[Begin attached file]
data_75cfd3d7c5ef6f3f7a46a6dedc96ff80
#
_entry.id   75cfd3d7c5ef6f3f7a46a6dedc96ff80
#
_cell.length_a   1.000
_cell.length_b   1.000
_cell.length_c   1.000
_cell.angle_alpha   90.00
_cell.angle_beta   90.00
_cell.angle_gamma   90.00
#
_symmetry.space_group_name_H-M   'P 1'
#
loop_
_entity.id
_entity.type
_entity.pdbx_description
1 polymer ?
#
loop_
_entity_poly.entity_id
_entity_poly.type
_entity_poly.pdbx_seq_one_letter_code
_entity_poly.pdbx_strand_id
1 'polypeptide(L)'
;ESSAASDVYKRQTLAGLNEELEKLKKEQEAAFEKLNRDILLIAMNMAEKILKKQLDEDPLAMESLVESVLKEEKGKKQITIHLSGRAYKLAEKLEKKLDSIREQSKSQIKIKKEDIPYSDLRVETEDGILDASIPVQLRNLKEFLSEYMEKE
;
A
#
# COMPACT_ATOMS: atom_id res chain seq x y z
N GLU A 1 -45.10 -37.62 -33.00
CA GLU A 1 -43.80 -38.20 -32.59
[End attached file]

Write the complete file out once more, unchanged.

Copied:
data_75cfd3d7c5ef6f3f7a46a6dedc96ff80
#
_entry.id   75cfd3d7c5ef6f3f7a46a6dedc96ff80
#
_cell.length_a   1.000
_cell.length_b   1.000
_cell.length_c   1.000
_cell.angle_alpha   90.00
_cell.angle_beta   90.00
_cell.angle_gamma   90.00
#
_symmetry.space_group_name_H-M   'P 1'
#
loop_
_entity.id
_entity.type
_entity.pdbx_description
1 polymer ?
#
loop_
_entity_poly.entity_id
_entity_poly.type
_entity_poly.pdbx_seq_one_letter_code
_entity_poly.pdbx_strand_id
1 'polypeptide(L)'
;ESSAASDVYKRQTLAGLNEELEKLKKEQEAAFEKLNRDILLIAMNMAEKILKKQLDEDPLAMESLVESVLKEEKGKKQITIHLSGRAYKLAEKLEKKLDSIREQSKSQIKIKKEDIPYSDLRVETEDGILDASIPVQLRNLKEFLSEYMEKE
;
A
#
# COMPACT_ATOMS: atom_id res chain seq x y z
N GLU A 1 -45.10 -37.62 -33.00
CA GLU A 1 -43.80 -38.20 -32.59